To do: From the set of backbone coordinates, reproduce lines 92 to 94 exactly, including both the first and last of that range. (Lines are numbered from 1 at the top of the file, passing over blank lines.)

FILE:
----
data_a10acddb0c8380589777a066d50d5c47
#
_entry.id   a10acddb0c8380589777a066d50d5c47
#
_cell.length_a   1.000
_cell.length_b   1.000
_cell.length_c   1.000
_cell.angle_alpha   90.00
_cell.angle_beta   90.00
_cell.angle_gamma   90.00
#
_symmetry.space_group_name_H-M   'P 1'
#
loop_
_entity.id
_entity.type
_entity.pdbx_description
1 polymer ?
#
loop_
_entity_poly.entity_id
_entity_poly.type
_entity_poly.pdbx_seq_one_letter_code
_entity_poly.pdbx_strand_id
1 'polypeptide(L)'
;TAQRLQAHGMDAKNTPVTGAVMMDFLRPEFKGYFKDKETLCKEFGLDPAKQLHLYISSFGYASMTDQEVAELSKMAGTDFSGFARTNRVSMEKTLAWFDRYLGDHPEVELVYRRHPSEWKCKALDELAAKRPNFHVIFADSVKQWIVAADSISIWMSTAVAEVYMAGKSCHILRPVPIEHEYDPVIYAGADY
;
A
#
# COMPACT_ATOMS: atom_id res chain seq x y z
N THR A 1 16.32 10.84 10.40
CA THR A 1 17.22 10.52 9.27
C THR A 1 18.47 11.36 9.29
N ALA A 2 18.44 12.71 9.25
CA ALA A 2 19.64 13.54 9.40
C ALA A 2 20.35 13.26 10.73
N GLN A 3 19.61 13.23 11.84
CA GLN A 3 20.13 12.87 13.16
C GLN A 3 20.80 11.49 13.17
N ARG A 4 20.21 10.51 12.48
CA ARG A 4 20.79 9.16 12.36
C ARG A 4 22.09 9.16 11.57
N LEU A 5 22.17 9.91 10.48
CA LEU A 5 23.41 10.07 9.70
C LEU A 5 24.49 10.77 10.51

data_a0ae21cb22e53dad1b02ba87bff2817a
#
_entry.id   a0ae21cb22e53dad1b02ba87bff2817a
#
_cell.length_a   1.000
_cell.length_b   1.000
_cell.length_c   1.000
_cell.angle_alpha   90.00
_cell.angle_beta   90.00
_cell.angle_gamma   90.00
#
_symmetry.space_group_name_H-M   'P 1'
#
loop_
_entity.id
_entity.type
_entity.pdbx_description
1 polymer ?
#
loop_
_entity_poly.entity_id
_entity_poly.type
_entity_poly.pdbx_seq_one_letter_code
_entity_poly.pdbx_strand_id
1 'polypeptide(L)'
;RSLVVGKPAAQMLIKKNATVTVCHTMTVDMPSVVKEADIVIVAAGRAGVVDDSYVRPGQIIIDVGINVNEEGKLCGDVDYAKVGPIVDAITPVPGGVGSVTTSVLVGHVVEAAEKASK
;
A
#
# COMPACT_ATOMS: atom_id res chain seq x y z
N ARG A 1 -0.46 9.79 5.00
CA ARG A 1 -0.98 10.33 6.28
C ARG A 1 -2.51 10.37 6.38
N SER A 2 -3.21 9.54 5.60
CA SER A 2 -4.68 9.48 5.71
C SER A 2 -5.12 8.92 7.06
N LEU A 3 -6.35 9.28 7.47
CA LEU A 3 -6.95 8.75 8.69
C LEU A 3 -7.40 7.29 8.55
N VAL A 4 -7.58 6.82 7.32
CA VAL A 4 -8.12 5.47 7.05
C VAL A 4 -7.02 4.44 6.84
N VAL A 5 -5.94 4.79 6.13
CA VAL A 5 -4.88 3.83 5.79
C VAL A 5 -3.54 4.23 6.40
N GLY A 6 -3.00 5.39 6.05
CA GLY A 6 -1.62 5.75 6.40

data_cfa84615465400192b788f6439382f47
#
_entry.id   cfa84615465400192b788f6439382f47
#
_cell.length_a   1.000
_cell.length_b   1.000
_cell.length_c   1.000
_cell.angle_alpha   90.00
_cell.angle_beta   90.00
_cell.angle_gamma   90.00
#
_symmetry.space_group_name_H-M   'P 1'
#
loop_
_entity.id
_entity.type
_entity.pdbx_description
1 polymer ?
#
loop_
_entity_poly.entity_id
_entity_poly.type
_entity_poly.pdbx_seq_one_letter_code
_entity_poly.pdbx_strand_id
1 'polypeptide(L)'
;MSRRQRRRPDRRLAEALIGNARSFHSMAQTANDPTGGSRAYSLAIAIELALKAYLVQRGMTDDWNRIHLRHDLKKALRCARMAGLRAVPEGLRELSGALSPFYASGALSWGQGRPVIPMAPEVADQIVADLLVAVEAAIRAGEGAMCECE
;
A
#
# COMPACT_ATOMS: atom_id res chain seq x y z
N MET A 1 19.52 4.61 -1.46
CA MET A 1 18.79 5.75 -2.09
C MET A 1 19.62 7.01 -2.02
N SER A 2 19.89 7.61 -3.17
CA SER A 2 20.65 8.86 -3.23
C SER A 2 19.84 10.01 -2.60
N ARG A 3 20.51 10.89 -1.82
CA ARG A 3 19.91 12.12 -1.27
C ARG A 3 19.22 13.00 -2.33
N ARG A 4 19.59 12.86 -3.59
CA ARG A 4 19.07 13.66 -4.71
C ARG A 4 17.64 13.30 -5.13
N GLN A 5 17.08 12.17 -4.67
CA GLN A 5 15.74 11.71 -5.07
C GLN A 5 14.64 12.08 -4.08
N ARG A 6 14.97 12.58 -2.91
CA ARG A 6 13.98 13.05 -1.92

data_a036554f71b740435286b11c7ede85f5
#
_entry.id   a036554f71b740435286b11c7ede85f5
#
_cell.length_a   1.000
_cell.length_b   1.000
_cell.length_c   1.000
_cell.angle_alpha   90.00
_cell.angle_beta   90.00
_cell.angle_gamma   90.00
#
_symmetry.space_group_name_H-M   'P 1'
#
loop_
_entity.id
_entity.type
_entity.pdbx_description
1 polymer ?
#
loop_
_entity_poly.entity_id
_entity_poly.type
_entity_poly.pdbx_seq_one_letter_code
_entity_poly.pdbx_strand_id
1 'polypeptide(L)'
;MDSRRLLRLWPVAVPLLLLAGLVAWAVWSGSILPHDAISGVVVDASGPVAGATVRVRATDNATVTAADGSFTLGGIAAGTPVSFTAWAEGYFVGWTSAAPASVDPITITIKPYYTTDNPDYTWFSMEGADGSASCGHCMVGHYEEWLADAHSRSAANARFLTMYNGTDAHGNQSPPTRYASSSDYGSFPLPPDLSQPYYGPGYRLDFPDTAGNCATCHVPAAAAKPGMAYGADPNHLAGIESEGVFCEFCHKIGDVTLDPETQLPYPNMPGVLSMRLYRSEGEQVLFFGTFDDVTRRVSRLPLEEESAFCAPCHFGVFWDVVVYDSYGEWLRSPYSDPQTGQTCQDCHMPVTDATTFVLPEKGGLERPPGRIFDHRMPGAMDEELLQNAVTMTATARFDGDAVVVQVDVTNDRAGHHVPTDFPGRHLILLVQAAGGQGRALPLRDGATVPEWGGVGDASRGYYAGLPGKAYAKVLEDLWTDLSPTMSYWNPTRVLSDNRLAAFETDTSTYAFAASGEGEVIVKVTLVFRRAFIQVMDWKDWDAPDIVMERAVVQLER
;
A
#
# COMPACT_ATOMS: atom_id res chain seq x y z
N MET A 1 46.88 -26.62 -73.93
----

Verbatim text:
CA GLY A 6 -1.62 5.75 6.40

data_cfa84615465400192b788f6439382f47
#